Description / Purpose:
The ASQ is a series of 19 parent-completed questionnaires designed to screen the developmental performance of children in the areas of communication, gross motor skills, fine motor skills, problem solving, personal-social skills, and overall development across time. The age-appropriate scale is completed by the parent or caregiver. The items on the scale represent behaviors that the child should be able to perform at that age. Note: The scales' developers are now offering a revised version of the questionnaire, the ASQ-3. Research on this version has not yet been published.
Target Population: Children between the ages of 4 months and 60 months.
Intended Users: Early childhood educators, social workers, nurses, pediatricians, and other early childhood professionals.
Time to Administer: Approximately 10-20 minutes.
Completed By: Parents and caregivers.
Modalities Available: Paper and pencil, online.
Scoring Information: Scoring sheets included.
Languages Available: English, French, Korean, Spanish — the rating for the measure is based solely on the English version of the measure.
Training Requirements for Intended Users: There is no minimum degree or license requirement to administer the scale.
Availability: The questionnaire is available for a fee at the ASQ's website.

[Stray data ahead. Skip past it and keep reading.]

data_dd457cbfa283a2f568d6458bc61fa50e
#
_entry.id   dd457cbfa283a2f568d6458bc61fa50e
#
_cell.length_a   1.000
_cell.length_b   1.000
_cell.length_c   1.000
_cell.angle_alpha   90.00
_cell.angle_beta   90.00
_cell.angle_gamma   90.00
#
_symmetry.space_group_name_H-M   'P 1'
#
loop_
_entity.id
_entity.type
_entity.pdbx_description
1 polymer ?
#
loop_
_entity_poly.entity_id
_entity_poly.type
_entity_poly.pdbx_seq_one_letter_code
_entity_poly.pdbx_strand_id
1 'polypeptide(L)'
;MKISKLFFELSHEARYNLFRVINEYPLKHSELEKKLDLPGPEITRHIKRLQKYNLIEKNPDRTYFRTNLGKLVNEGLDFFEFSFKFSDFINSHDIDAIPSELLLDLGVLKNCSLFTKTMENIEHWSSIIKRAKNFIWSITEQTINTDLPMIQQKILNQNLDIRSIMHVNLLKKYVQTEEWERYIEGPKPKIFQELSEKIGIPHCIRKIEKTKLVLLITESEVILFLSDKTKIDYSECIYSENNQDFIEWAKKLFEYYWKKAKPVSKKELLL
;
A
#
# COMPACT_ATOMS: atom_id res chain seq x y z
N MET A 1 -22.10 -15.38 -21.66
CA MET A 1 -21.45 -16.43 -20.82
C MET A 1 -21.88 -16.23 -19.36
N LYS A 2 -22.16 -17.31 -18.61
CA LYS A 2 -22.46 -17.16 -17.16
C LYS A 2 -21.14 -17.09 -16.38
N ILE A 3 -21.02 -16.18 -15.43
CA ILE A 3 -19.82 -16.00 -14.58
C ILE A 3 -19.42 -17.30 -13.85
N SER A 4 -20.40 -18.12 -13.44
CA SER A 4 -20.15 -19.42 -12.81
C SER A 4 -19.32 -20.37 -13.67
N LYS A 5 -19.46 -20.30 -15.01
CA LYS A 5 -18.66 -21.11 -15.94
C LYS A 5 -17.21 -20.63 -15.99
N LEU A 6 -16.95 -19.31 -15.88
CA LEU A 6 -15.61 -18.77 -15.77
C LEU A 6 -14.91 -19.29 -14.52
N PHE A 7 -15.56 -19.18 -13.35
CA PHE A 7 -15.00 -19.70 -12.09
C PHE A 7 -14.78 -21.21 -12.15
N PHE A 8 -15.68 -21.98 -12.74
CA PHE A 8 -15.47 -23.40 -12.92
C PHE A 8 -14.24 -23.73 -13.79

Summary of Relevant Psychometric Research
This assessment has received the Assessment Rating of "A – Reliability and Validity Demonstrated" based on the published, peer-reviewed research available. The assessment must have 2 or more published, peer-reviewed studies that demonstrated that the measure is reliable and valid. Please see the Assessment Rating Scale for more information.
Show relevant research...
Squires, J., Bricker, D., & Potter, L. (1997). Revision of a parent-completed developmental screening tool: Ages and Stages Questionnaire. Journal of Pediatric Psychology, 22(3), 313-328.
Participants — 2008 children, including a sample with medical or environmental risk factors and a normative sample
Race/Ethnicity — Not Specified
Parents completed the ASQ beginning at a child's age of 4 months. The majority completed only one questionnaire, but some completed between 6 and 8 questionnaires, at 4-month intervals. Medical risk factors included respiratory distress, pre-maturity, and low birth weight. Environmental risk factors included poverty, low maternal age and education level, and involvement with child protective services (CPS). Reliability was measured by internal consistency. Test-retest and inter-rater reliabilities were computed for subsets of parents. Reliabilities for the ASQ were consistently high. Concurrent validity was assessed by comparing the child's ASQ with his or her classification on the Revised Gesell and Armatruda Developmental and Neurologic Examination, the Bayley Scales of Infant Development and, for children over 3 years, the Stanford-Binet Intelligence Test. The ASQ showed an overall 88% percent agreement with standardized assessments. A subset of children with disabilities showed 96% agreement with standardized assessments. The validity assessment was limited by a small sample of children with disabilities.